# 25 Acceleration

OpenStax and Brokk Toggerson

In everyday conversation, to accelerate means to speed up. The accelerator in a car can in fact cause it to speed up. The greater the **acceleration**, the greater the change in velocity over a given time. The formal definition of acceleration is consistent with these notions, but more inclusive.

Key Takeaways – Acceleration

**Acceleration** is *the rate at which velocity changes*,

where is acceleration, is velocity, and is time. Note that both and have arrows over them which indicates that these quantities have both a magnitude and a direction.

Because acceleration is velocity in m/s divided by time in s, the SI units for acceleration are meters per second squared or meters per second per second, which literally means by how many meters per second the velocity changes every second.

Examples – Units of Acceleration

**Problem: **

The imperial unit of acceleration is which is said as either

- feet per second-squared
- feet per second per second

Interpret an acceleration of .

**Solution: **

An acceleration of means that the speed increases by each second. If I start at rest, this means that:

time [s] |
Speed [ft/s] |

0 | 0 |

1 | 32 |

2 | 64 |

3 | 96 |

# Touchstone Values of Acceleration

It is often useful to have some values two which you can compare your accelerations. Does the answer you get make sense? In order to do this, you need to have some values of acceleration in your head. We expect you to have memorized these values.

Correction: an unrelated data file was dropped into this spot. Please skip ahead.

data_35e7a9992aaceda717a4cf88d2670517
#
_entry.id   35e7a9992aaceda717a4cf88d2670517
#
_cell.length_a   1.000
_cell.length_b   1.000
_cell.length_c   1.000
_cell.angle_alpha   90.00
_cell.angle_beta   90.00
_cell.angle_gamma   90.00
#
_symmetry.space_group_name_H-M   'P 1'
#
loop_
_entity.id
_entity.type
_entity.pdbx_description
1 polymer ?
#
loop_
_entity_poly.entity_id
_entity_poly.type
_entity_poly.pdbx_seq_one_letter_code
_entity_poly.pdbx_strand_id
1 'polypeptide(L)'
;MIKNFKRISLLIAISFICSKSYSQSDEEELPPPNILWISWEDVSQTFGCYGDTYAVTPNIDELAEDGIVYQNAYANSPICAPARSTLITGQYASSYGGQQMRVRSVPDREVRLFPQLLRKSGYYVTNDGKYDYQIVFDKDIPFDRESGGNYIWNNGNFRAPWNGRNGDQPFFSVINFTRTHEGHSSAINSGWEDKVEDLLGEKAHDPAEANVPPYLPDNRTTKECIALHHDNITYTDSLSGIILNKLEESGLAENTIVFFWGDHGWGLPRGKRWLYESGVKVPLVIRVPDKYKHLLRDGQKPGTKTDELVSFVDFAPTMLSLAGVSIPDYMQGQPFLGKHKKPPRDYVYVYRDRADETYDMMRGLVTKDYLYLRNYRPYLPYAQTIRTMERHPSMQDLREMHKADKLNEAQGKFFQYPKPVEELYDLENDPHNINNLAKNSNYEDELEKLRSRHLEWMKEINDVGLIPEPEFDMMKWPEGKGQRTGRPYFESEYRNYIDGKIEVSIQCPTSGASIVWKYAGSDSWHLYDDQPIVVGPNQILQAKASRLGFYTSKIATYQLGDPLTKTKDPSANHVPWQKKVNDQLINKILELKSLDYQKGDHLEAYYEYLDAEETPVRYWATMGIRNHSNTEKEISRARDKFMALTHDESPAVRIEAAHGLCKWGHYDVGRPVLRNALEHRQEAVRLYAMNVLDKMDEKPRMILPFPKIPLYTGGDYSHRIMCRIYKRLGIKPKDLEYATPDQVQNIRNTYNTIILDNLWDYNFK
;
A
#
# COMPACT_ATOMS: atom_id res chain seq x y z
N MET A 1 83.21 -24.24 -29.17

Situation |
Acceleration [m/s^{2}] |

Maximum acceleration of an average gasoline powered car. | 4.5 |

Maximum acceleration of the Space-X Dragon capsule on launch. | 44 |

Acceleration at which most untrained humans begin to experience dizziness and fainting. | 49 |

The maximum acceleration a fit and trained human can endure for any duration without losing consciousness. | 88 |

Maximum acceleration of a jumping flea | 3200 |

Typical acceleration of a hit baseball. | 29 460 |

# Acceleration as a Vector

Recall that velocity is a vector—it has both magnitude and direction. This means that a change in velocity can be a change in magnitude (or speed), but it can also be a change in *direction*. For example, if a car turns a corner at constant speed, it is accelerating because its direction is changing. The quicker you turn, the greater the acceleration. So there is an acceleration when velocity changes either in magnitude (an increase or decrease in speed) or in direction, or both.

Keep in mind that although acceleration is in the direction of the *change* in velocity, it is not always in the direction of *motion*. When an object slows down, its acceleration is opposite to the direction of its motion.

**Figure 2.**A subway train in Sao Paulo, Brazil, decelerates as it comes into a station. It is accelerating in a direction opposite to its direction of motion. (credit: Yusuke Kawasaki, Flickr)Misconception Alert: Deceleration vs. Negative Acceleration.

Negative acceleration, does NOT always imply a reduction in speed: negative acceleration is acceleration *in the negative direction in the chosen coordinate system*. Negative acceleration may or may not be slowing down and slowing down may or may not be considered negative acceleration. In general, *if the acceleration and the velocity have opposite signs, the object is slowing down. *

Key Takeaways – Sign of Acceleration

The sign of acceleration is a bit tricky for many students. A negative acceleration does not mean slowing down. To determine if an object is speeding up or slowing down, you need to look at the directions (signs in the 1-D case) of *both *velocity and acceleration.

- If the two have the same sign: the object is speeding up.
- If the two have opposite signs: the object is slowing down.

Situation | Sign of | Sign of |

Moving in the positive direction and speeding up. | + (Moving in the positive direction.) | + (Must be the same as the sign of v as we are speeding up.) |